Patient demographics and the results of CRS/HIPEC are outlined in Table 1. The 46 patients included 15 females and 31 males with a mean age of 55 years. Twenty-four patients had appendiceal peritoneal metastases, 20 patients had colorectal peritoneal metastases, and 2 patients had peritoneal mesothelioma. Overall, 34 (74%) patients had recurrent disease at presentation, 32 (70%) had undergone previous CRS, and 20 (43%) had previously undergone HIPEC. On average, patients had been diagnosed with peritoneal metastases for 27 months prior to being recruited into the trial. The median Peritoneal Cancer Index (PCI) was 15, indicating a high burden of intraperitoneal disease. CC-0 was achieved in 35 patients, 9 patients had small-volume residual disease (CC-1), and 2 patients had moderate residual disease (CC-2).
Vaccine production and administration data are outlined in Table 2. All patients had tumor harvested for antigen loading of DCs. The goal was for recovery of at least 8 g of tumor and for recovery of 1.2 × 107 viable tumor cells for optimal loading of DCs. Based on viable cell count, excluding white blood cells, we planned to load the DCs at a target ratio of 30:1 monocytes to tumor cells (corresponding to a target ratio of 101:DC to tumor cells). Overall, we were able to harvest a median of 37.5 g of tumor, ranging from 2 to 71 g. While we did not use CD326 (EpCAM) staining to determine the numbers of tumor cells (vs. stromal cells) for DC antigen loading, we did measure it in retrospect for patients with colon or appendiceal tumors to differentiate the tumor cells from stromal cells and estimate the number of tumor cells used for DC loading. A median of 1.8 × 106 viable, EpCAM + tumor cells were recovered for DC loading (ranging from 3.9 × 106 to 3.5 × 107). Only eight patients had the desired number (1.2 × 107) of EpCAM + tumor cells for DC loading. While we intended to load DCs with tumor-derived cells at a ratio of 30:1, when analyzing EpCAM + staining in retrospect, we actually loaded with a median ratio of 15 times lower (when calculating ratios of DCs to EpCAM + tumor cells, range 0.12–28). No patients reached the desired 30:1 ratio of DC precursor monocytes to EpCAM + tumor cells (or the target 10:1 ratio of DCs to tumor cells).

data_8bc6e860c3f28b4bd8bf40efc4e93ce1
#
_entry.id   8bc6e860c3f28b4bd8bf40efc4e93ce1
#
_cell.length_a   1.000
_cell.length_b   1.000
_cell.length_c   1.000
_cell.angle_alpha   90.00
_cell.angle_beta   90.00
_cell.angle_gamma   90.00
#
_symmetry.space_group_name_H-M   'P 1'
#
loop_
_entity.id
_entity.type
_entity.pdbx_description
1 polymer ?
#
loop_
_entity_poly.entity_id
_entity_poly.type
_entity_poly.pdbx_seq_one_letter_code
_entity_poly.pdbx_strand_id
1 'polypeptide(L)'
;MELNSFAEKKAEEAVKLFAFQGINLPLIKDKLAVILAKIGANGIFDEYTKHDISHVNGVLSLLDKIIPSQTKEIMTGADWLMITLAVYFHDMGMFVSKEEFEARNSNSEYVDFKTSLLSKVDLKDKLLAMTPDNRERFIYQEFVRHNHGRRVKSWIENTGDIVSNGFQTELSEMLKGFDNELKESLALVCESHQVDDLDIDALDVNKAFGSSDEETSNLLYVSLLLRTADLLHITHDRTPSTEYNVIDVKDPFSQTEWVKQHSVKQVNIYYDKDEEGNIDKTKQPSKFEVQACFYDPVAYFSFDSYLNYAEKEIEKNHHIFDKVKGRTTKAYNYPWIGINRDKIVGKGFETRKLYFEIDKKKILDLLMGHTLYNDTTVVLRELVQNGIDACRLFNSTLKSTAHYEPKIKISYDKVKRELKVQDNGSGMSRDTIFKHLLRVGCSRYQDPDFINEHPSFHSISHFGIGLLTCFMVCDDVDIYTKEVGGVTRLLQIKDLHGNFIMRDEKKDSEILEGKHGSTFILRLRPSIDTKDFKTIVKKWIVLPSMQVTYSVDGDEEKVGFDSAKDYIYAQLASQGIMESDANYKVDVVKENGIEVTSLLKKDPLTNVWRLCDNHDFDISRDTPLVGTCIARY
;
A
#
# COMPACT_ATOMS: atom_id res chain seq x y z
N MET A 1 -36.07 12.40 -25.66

DCs were able to be isolated and matured, with 97% of αDC1 expressing HLA-DR and CD86. CD40L-induced IL-12p70 production was, on average, 2.8 ± 3.9 ng/mL/2 × 104 αDC1/24 h, indicating adequate maturation.9 Fifty-four percent of patients had > 1.0 ng/mL/24 h IL-12p70. Production > 3.0 ng/mL has been previously correlated with clinical response, and 10 patients had IL-12p70 levels > 3.0, ranging up to 17.20
Because of low tumor cell recovery from operative tissue specimens, we did not always have enough primed αDC1 for optimal vaccination dosing and/or for completing the priming and three booster doses. This resulted in only 9 of the 46 patients receiving the target dose of 3 × 106 αDC1, and only 32 of the 46 patients received all three boosters—6 received two boosters, 7 received only one booster, and 1 patient received only the initial priming dose of DCs. Only 8 of the 46 patients received all three boosters at the target dose.
Summary of Adverse Events
Grade 1 flu-like symptoms were the most common AEs attributed to the DC vaccination and CKM, including chills (n = 36), fatigue (n = 19), and nausea (n = 19). They were usually self-limited to 24 h after each vaccine dose. Grades 1 and 2 injection-site reactions were relatively uncommon, affecting only two patients. Six patients had grades 3–5 AEs, possibly attributed to treatment. These included a decrease in lymphocyte count, diarrhea, transient blurry vision, stroke, heart failure, and gastrointestinal bleed while receiving blood thinners for personal history of stroke (Table 3). One patient experienced transient blurry vision that may be related to rintatolimod and was self-limited.